Sometimes, the most important information you can generate about your clips is the user data that you define. In Part 1 of this two-part tutorial series, find out how to create custom columns and save your custom bin views in Avid Media Composer.
The way in which you perform ripples, rolls, slips and slides has changed from Final Cut Pro 7 to Final Cut Pro X. Rather than needing to use four separate tools—each of which performs the techniques in isolation—you instead use only two separate tools. And depending on how you use these tools, you can easily perform each of the four maneuvers of ripple, roll, slip and slide.
With the explosion of the DSLR camera revolution, the workflow of separately recording professional audio has become very common—due to the relatively poor sound recording capabilities of most DSLR cameras. Fortunately, Final Cut Pro X makes this process quite easy. Check out this tutorial to find out how!
Editing efficiency and speed come from mastering major keyboard shortcuts, without relying upon user interface buttons and commands. Use this master cheat sheet to help ingrain the main editing commands in Final Cut Pro X!
Inserting video inside of titles in Avid Media Composer is a cinch, and can add pizazz to any project. Check out this tutorial for this fun technique!
With the introduction of background rendering, Final Cut Pro X is an efficient, but potentially space-clogging program. So, every few weeks or so, it’s a good idea to go through your projects and clear out any unused render files. Read this quick tip to find out how!
Final Cut Pro X’s new Audition feature allows you to easily try out multiple clips while you’re deciding on how you’d like to execute the edit. It’s a great way to see how different shots look in the context of your storyline, without needing to physically go through the process of editing each shot into the sequence. Watch this video tutorial to find out all about Auditions!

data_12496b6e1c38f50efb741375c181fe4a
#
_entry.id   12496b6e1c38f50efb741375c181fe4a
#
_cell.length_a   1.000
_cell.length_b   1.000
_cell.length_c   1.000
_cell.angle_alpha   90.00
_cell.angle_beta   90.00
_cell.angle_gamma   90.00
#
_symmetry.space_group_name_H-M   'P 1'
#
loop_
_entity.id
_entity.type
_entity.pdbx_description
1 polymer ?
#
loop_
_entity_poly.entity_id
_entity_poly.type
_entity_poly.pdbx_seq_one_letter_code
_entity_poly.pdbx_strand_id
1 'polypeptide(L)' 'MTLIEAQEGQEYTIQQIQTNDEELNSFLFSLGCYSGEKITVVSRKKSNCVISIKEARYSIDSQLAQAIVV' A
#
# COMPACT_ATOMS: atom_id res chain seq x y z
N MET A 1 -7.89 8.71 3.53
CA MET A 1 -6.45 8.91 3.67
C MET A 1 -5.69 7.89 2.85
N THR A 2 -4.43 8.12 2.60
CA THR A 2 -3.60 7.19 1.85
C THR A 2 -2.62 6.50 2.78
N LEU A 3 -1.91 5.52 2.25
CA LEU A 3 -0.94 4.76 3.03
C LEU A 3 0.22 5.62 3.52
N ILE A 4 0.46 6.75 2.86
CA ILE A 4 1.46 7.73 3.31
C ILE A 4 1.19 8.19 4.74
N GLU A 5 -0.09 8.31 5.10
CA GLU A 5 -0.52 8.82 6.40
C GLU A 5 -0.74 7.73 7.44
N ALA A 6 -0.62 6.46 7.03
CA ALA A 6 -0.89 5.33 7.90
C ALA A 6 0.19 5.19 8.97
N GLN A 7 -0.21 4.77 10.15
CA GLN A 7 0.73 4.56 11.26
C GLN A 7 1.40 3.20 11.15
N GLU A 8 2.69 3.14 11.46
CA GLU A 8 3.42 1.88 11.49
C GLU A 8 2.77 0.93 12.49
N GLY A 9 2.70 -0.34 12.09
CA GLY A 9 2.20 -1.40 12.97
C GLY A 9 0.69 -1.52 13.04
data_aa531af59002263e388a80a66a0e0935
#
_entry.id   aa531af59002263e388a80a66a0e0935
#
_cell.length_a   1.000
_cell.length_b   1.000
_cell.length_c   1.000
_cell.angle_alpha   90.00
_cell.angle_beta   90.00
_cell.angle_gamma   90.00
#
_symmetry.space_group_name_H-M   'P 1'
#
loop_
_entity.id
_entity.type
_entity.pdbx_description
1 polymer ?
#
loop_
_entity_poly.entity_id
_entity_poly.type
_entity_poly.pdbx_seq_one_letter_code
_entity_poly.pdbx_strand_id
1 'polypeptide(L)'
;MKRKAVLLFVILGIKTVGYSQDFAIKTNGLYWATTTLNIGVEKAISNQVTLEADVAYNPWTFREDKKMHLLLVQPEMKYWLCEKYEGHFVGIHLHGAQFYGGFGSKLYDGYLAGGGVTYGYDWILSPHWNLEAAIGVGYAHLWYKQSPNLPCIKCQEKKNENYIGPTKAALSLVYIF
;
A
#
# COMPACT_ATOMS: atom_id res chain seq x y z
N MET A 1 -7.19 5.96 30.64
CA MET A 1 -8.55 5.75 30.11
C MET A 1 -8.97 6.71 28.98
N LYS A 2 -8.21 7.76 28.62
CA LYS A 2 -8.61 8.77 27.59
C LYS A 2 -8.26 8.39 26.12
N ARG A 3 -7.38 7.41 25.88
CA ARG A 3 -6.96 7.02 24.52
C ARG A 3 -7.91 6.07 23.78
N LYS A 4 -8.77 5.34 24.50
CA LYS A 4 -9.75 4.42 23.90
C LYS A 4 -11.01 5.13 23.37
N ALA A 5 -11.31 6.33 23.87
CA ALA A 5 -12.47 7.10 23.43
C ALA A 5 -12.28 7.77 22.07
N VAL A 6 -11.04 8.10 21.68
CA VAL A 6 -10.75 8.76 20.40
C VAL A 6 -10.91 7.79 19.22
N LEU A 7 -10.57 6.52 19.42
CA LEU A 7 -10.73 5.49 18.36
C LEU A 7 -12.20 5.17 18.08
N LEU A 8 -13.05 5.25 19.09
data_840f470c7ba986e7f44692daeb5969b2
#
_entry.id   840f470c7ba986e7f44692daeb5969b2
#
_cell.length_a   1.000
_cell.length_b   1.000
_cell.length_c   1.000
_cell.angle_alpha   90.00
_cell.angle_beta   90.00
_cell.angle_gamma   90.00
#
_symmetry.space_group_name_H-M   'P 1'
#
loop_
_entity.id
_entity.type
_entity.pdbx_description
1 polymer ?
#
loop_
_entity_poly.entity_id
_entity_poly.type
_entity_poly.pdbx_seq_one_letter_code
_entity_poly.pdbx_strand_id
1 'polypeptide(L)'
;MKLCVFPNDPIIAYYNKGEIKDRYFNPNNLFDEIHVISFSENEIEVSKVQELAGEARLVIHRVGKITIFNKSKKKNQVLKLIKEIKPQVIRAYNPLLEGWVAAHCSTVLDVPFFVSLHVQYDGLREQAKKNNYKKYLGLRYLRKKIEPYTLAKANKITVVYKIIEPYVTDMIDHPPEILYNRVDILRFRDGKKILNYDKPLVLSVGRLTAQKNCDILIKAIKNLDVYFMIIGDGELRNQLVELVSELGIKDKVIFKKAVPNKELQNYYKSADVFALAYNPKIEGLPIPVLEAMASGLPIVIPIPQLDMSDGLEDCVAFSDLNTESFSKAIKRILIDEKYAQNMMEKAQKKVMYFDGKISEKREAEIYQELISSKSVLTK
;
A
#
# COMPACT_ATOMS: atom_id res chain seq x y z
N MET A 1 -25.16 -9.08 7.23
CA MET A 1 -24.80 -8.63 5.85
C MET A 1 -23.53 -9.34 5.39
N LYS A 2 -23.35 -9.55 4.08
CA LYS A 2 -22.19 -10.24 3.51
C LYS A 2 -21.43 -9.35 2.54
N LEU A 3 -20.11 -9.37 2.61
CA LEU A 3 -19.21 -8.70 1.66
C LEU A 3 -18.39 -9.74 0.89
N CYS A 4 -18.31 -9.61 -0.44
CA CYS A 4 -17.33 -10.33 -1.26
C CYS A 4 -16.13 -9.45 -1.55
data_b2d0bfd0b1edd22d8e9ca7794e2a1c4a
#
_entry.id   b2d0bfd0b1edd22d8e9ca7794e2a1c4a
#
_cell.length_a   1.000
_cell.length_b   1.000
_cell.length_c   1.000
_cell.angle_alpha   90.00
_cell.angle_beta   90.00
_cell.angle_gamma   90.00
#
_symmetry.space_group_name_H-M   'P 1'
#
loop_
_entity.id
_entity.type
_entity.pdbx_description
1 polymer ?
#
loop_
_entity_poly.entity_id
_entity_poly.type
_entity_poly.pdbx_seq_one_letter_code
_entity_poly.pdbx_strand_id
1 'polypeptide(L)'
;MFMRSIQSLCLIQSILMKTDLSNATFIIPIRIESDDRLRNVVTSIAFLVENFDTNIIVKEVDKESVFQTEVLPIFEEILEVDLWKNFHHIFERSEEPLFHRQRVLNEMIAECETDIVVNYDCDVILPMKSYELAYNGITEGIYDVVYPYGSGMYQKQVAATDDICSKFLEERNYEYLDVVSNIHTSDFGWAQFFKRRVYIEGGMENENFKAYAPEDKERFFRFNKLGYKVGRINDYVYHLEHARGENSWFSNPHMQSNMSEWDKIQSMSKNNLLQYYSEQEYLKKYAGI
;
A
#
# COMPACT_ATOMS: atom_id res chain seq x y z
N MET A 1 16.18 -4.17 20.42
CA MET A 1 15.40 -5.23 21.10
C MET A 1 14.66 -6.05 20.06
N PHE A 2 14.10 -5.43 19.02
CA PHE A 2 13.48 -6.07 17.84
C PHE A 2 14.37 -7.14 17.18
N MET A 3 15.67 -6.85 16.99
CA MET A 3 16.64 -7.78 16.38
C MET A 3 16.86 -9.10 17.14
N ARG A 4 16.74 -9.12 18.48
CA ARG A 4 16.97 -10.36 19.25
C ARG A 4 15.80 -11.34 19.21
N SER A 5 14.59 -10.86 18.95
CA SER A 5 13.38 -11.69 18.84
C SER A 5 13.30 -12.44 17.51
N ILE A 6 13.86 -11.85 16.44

Create hundreds of titles in just moments by tapping into the extreme power of Avid Marquee’s AutoTitler. Using just a simple title template and an external text document, you can streamline this otherwise tedious process of lower third creation.
The time honored rule of forever keeping your video tapes—just in case you should need to capture from them again—could become a thing of the past. New tools, such as Final Cut Pro X’s camera archive creation, allow you to turn your tape footage into file based media for those “just in case” moments.
In the past, one feature that many Avid editors have missed when moving to Final Cut Pro is the lack of one-button Top and Tail editing. Top and Tail editing allows you to instantaneously extract either the beginning or end of a clip, which is a great way to quickly assemble B-roll. This feature has now been added to FCP X — check out this tutorial to find out more!
Learn how to nest clips in Final Cut Pro X using the Compound Clip command, as well as how to step inside compound clips to make changes to your nest.
Keyframing audio—otherwise known as rubber banding—is a fairly standard procedure in Avid Media Composer, as it allows you to easily raise and lower your audio levels within the boundaries of clips in your Timeline. This tutorial will go over the basics of how to perform rubber banding, as well as some useful tips for quick audio keyframe manipulation.